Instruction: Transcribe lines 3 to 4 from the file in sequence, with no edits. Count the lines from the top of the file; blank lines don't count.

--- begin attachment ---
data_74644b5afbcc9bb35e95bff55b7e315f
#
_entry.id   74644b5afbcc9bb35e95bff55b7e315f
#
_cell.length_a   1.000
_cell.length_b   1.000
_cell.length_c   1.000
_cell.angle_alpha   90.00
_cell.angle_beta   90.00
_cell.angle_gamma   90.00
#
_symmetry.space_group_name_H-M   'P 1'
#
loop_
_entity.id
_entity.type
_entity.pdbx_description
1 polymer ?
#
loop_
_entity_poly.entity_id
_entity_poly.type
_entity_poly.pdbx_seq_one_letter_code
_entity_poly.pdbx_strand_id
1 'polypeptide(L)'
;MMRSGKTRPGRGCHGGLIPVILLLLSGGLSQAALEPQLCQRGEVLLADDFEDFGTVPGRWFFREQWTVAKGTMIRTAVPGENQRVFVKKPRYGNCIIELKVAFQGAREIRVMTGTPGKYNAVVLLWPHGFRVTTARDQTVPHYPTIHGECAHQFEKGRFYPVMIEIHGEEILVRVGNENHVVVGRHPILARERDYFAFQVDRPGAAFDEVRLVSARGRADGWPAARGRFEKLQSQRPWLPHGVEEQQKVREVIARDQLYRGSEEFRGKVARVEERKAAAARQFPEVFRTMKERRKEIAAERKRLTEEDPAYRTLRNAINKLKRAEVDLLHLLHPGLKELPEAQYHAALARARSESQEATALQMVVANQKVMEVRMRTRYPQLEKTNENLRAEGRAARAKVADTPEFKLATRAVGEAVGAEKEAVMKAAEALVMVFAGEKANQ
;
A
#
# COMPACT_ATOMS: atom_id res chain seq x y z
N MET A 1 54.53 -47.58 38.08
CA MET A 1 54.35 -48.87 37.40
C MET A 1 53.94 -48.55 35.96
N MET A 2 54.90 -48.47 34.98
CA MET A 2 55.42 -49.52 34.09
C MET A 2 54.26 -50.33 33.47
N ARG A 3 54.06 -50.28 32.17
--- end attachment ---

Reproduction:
_entry.id   74644b5afbcc9bb35e95bff55b7e315f
#